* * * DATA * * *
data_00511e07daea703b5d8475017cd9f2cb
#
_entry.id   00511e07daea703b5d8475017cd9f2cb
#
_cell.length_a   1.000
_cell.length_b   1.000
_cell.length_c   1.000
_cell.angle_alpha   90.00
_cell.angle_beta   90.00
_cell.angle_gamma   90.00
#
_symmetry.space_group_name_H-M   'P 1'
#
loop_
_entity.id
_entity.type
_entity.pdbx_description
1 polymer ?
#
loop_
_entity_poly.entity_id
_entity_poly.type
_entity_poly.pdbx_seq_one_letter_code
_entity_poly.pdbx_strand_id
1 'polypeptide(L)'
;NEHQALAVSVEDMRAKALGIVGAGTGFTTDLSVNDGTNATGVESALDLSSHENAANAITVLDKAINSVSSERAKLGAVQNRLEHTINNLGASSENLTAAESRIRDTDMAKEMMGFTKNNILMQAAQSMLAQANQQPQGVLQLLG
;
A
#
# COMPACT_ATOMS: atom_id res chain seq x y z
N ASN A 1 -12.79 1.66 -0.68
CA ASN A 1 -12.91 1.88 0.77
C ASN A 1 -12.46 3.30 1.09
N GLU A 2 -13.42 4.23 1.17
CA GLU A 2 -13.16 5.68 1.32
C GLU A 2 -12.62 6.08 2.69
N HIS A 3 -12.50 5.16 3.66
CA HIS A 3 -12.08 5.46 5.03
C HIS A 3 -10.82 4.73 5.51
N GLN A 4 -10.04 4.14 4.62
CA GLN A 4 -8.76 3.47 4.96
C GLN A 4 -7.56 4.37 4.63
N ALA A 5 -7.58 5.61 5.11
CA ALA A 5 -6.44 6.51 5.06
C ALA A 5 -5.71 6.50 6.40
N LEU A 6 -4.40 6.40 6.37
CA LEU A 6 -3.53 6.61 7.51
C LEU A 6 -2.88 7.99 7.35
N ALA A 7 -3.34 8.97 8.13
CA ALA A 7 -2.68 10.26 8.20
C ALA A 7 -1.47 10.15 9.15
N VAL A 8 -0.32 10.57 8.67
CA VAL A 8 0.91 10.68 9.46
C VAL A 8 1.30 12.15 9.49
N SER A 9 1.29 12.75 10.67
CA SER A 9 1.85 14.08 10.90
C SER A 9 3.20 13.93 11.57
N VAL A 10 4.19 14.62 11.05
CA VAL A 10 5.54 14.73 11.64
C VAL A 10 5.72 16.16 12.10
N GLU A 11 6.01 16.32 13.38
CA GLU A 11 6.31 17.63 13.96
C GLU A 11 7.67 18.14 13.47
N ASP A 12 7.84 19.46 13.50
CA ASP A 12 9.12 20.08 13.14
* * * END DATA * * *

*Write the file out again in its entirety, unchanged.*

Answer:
data_00511e07daea703b5d8475017cd9f2cb
#
_entry.id   00511e07daea703b5d8475017cd9f2cb
#
_cell.length_a   1.000
_cell.length_b   1.000
_cell.length_c   1.000
_cell.angle_alpha   90.00
_cell.angle_beta   90.00
_cell.angle_gamma   90.00
#
_symmetry.space_group_name_H-M   'P 1'
#
loop_
_entity.id
_entity.type
_entity.pdbx_description
1 polymer ?
#
loop_
_entity_poly.entity_id
_entity_poly.type
_entity_poly.pdbx_seq_one_letter_code
_entity_poly.pdbx_strand_id
1 'polypeptide(L)'
;NEHQALAVSVEDMRAKALGIVGAGTGFTTDLSVNDGTNATGVESALDLSSHENAANAITVLDKAINSVSSERAKLGAVQNRLEHTINNLGASSENLTAAESRIRDTDMAKEMMGFTKNNILMQAAQSMLAQANQQPQGVLQLLG
;
A
#
# COMPACT_ATOMS: atom_id res chain seq x y z
N ASN A 1 -12.79 1.66 -0.68
CA ASN A 1 -12.91 1.88 0.77
C ASN A 1 -12.46 3.30 1.09
N GLU A 2 -13.42 4.23 1.17
CA GLU A 2 -13.16 5.68 1.32
C GLU A 2 -12.62 6.08 2.69
N HIS A 3 -12.50 5.16 3.66
CA HIS A 3 -12.08 5.46 5.03
C HIS A 3 -10.82 4.73 5.51
N GLN A 4 -10.04 4.14 4.62
CA GLN A 4 -8.76 3.47 4.96
C GLN A 4 -7.56 4.37 4.63
N ALA A 5 -7.58 5.61 5.11
CA ALA A 5 -6.44 6.51 5.06
C ALA A 5 -5.71 6.50 6.40
N LEU A 6 -4.40 6.40 6.37
CA LEU A 6 -3.53 6.61 7.51
C LEU A 6 -2.88 7.99 7.35
N ALA A 7 -3.34 8.97 8.13
CA ALA A 7 -2.68 10.26 8.20
C ALA A 7 -1.47 10.15 9.15
N VAL A 8 -0.32 10.57 8.67
CA VAL A 8 0.91 10.68 9.46
C VAL A 8 1.30 12.15 9.49
N SER A 9 1.29 12.75 10.67
CA SER A 9 1.85 14.08 10.90
C SER A 9 3.20 13.93 11.57
N VAL A 10 4.19 14.62 11.05
CA VAL A 10 5.54 14.73 11.64
C VAL A 10 5.72 16.16 12.10
N GLU A 11 6.01 16.32 13.38
CA GLU A 11 6.31 17.63 13.96
C GLU A 11 7.67 18.14 13.47
N ASP A 12 7.84 19.46 13.50
CA ASP A 12 9.12 20.08 13.14